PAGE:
The purpose of the Regulation is to specify Al-Qa'ida, also known as Al-Jihad Al-Qaeda, Al Qaeda, Al-Qaeda, Al-Qaida, The Base, The Group for the Preservation of the Holy Sites, International Front for Fighting Jews and Crusaders, Islamic Army, The Islamic Army for the Liberation of Holy Places, Islamic Army for the Liberation of Holy Sites, Islamic Salvation Foundation, The Jihad Group, New Jihad, Usama Bin Laden Network, Usama Bin Laden Organisation and The World Islamic Front for Jihad against Jews and Crusaders, for the purpose of paragraph (b) of the definition of 'terrorist organisation' in subsection 102.1(1) of the Code.
The Regulation enables the offence provisions in Division 102 of the Code to continue to apply to persons with links to Al-Qa'ida. Details of the Regulation are set out in Attachment A.
Al-Qa'ida was initially listed as a terrorist organisation under Criminal Code Amendment Regulations 2002 (No. 1). It was last listed by Criminal Code Amendment Regulations 2010 (No. 1).
Subsection 102.1(2) of the Code provides that before the Governor-General makes regulations specifying an organisation for the purposes of paragraph (b) of the definition of 'terrorist organisation' in subsection 102.1(1) of the Code, the Minister must be satisfied on reasonable grounds that the organisation is engaged in, preparing, planning, assisting in or fostering the doing of a terrorist act (whether or not a terrorist act has occurred or will occur) or advocates the doing of a terrorist act (whether or not a terrorist act has occurred or will occur).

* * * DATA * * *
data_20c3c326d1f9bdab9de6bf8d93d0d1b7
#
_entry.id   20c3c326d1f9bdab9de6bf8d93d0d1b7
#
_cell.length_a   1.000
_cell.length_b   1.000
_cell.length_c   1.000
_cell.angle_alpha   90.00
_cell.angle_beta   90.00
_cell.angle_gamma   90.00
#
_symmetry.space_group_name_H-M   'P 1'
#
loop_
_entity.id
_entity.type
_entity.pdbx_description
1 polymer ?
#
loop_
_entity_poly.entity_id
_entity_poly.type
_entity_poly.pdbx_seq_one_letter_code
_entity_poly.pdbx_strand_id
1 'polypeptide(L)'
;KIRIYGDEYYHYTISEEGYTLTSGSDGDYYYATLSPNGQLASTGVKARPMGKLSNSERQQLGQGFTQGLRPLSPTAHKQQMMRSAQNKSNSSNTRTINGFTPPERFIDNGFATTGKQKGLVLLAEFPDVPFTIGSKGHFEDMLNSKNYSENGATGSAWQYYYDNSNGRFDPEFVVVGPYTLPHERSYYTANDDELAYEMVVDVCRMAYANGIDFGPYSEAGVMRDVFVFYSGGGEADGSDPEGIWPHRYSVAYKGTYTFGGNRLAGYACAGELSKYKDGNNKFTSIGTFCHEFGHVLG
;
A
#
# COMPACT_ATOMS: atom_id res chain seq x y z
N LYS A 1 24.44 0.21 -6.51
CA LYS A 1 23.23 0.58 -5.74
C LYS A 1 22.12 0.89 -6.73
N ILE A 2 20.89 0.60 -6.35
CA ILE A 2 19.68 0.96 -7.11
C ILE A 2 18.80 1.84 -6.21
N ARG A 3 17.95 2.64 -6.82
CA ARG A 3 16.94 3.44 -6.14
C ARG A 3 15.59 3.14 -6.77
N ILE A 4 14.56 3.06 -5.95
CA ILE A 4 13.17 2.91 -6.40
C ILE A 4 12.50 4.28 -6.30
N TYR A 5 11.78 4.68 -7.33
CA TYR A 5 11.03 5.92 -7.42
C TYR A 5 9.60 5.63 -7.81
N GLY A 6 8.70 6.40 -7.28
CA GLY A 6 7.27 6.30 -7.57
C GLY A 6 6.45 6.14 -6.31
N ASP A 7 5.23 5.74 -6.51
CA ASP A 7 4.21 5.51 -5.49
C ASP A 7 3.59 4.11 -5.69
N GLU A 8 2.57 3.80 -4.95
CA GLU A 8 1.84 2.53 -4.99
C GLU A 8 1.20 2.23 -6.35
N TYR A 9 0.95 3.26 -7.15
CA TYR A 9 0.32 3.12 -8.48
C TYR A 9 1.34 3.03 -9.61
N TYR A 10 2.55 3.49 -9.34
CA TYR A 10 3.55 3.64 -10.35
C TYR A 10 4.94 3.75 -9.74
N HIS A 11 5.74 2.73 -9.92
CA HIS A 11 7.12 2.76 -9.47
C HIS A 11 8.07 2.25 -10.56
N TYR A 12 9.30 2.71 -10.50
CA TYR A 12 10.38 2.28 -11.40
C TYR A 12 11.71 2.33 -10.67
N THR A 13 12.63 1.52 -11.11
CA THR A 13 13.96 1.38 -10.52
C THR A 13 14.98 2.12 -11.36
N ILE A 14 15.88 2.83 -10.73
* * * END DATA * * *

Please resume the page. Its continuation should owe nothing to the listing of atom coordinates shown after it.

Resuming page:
In determining whether he is satisfied on reasonable grounds that the organisation is engaged in, preparing, planning, assisting in or fostering the doing of a terrorist act, the Minister takes into consideration an unclassified Statement of Reasons prepared by the Australian Security Intelligence Organisation (ASIO) in consultation with the Department of Foreign Affairs and Trade, as well as advice from the Australian Government Solicitor. The Statement of Reasons in respect of Al-Qa'ida is at Attachment B.